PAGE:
Prior to installation, we did a test spin of the whole assembly (motor with mounted hub, flywheel, clutch and pressure plate).  It wobbled.  A lot.  It wasn't expected to be a perfectly balanced assembly, as the clutch centering tool isn't that accurate and the heavy Rabbit MK1 flywheel with a scallop cut out for clearancing obviously wasn't high-speed balanced at the factory.   Here's the video (With apologies for the authentic mechanic's shop color commentary.)

So, as a team we discussed whether to cross our fingers and run with it, or investigate further.   Out came the dial indicator.  We all learned how to use it, and found 20 thousandth's of an inch in runout. A coupla' thou would be okay, but not 20.  So off comes everything except the hub, and we dial it up again.  Still at 20 Grand.  SIGH, ...despair briefly raises its ugly head.  One team member even said "Well what did you expect, bringing the truck to a bunch of dumb high school kids.  If you wanted it fixed, you shoulda gone someplace else!"  

We popped off the hub, which was easy because we hadn't painted the thing with locktite like the Texans did waay back during the Carter Administration when this thing was first assembled...  BUT, there wasn't a setscrew in the keyway either.   Matter of fact, the setscrew hole wasn't even tapped.  WHAT IF?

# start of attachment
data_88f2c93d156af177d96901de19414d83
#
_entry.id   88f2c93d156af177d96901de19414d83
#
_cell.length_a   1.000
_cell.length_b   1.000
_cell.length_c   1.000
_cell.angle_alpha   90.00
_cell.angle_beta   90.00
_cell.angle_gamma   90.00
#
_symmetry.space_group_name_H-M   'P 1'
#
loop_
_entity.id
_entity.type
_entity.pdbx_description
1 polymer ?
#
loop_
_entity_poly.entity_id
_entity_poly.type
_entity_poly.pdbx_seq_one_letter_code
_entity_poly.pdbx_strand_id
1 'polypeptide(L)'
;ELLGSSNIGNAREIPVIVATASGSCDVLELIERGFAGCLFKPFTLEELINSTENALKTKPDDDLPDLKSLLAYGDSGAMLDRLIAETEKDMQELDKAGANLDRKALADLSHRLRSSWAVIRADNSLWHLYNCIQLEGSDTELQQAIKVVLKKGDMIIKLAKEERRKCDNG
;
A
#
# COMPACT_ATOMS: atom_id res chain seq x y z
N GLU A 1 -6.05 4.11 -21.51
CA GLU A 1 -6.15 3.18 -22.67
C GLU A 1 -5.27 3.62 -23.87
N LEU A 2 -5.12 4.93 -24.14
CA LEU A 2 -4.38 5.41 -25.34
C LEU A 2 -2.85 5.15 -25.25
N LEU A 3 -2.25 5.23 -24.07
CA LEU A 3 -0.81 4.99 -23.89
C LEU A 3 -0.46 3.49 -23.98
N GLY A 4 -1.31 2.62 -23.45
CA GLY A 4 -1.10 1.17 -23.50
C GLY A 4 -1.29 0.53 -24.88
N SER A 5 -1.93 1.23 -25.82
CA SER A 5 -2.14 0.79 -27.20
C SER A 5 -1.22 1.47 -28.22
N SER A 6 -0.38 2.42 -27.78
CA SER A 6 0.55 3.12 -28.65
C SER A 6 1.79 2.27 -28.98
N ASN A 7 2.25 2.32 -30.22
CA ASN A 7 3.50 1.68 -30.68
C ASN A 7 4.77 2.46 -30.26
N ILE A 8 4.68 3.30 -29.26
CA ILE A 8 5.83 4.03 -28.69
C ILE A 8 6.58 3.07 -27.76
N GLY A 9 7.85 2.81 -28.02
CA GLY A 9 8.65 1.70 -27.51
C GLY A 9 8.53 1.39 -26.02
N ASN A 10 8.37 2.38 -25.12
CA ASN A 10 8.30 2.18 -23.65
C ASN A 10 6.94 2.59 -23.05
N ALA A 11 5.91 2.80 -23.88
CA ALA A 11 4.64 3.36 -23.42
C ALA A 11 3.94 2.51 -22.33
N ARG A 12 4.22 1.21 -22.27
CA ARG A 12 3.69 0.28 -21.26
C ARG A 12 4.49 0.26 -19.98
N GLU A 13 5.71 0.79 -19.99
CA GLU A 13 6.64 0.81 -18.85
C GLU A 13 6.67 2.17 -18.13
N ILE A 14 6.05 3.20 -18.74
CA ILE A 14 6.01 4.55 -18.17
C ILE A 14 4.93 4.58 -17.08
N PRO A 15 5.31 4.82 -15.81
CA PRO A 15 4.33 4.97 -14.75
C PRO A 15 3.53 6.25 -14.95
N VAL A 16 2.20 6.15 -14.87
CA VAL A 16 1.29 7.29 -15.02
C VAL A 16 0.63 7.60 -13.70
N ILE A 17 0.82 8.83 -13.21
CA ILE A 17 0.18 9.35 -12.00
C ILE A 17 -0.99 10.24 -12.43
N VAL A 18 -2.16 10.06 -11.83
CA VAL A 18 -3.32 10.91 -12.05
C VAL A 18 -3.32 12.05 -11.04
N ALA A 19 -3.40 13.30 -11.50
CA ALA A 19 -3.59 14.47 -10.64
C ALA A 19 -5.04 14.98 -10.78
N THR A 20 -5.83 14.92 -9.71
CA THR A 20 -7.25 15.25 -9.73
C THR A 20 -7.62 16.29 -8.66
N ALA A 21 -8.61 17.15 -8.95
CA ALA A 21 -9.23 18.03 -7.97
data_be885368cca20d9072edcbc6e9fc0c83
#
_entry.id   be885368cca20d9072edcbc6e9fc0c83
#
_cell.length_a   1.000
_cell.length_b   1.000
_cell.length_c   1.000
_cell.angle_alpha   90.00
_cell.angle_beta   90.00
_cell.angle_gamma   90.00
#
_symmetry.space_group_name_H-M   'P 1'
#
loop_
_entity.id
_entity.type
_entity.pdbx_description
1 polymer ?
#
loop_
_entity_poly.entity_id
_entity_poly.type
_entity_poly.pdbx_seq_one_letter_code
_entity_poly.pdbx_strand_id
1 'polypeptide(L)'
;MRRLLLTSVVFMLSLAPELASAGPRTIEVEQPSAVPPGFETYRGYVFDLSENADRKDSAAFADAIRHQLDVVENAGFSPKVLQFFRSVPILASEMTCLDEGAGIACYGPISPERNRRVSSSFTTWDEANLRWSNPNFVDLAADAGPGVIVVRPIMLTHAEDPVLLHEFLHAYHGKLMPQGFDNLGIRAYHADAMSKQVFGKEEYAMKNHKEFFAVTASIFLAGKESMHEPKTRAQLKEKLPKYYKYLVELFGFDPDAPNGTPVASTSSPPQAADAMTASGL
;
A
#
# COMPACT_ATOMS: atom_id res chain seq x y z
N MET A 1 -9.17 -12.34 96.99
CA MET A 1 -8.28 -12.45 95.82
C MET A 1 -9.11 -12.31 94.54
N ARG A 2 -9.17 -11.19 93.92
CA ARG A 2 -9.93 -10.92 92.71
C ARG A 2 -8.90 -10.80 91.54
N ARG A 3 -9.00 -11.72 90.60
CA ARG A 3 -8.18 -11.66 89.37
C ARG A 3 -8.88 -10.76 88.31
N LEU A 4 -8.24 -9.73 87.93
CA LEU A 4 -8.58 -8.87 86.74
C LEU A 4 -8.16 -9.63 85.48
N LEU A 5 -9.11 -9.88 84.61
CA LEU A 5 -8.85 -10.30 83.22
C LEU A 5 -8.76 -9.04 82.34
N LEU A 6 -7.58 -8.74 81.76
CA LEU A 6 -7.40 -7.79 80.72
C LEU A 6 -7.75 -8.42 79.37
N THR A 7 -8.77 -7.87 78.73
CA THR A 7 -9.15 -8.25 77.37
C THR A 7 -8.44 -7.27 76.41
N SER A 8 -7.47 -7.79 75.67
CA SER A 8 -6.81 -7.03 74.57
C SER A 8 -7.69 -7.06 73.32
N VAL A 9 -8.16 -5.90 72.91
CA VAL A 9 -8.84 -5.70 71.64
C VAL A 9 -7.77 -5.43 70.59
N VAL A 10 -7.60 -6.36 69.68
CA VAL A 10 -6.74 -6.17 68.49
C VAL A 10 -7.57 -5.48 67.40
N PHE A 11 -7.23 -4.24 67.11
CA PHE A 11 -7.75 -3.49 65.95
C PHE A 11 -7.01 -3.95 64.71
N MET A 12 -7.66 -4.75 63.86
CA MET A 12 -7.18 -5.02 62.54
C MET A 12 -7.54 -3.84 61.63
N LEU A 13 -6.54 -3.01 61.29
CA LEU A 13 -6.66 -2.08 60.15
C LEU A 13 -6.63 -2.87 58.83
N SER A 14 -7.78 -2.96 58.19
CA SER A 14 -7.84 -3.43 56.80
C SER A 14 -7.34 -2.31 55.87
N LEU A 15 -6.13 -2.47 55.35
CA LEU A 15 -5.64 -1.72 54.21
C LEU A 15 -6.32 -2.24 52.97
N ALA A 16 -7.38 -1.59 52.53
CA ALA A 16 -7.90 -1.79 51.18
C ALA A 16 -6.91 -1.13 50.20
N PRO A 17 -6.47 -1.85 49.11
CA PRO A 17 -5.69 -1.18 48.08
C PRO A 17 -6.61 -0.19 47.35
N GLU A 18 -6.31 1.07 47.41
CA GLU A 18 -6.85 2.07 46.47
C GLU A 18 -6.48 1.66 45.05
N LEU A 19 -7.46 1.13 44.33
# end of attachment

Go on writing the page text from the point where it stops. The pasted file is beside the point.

So, out came the taps, and a bolt was quickly installed.  WELL WHADDA YA KNOW!!
Upon reassembly, the hub spun true, at 1.5 Thousandths of runout.  The threads weren't tapped exactly straight on axis, and our key was fractionally shorter than the slot, so this opportunity to correct both of those situations was seized upon, and we'll reassemble it all and install on Monday.

Similarly, two teamsters had tackled a very challenging soldering job in the Smithco trike motor and managed to get the motor fields intact again.   However, it was still a dead short when we tried to do a test spin.  I now think that the field wire snapped during disassembly, as it wasn't scorched like a short should be, and the heavier-gauge motor leads showed a lot of heat...  Back to the drawing board for this motor, but we eliminated a variable.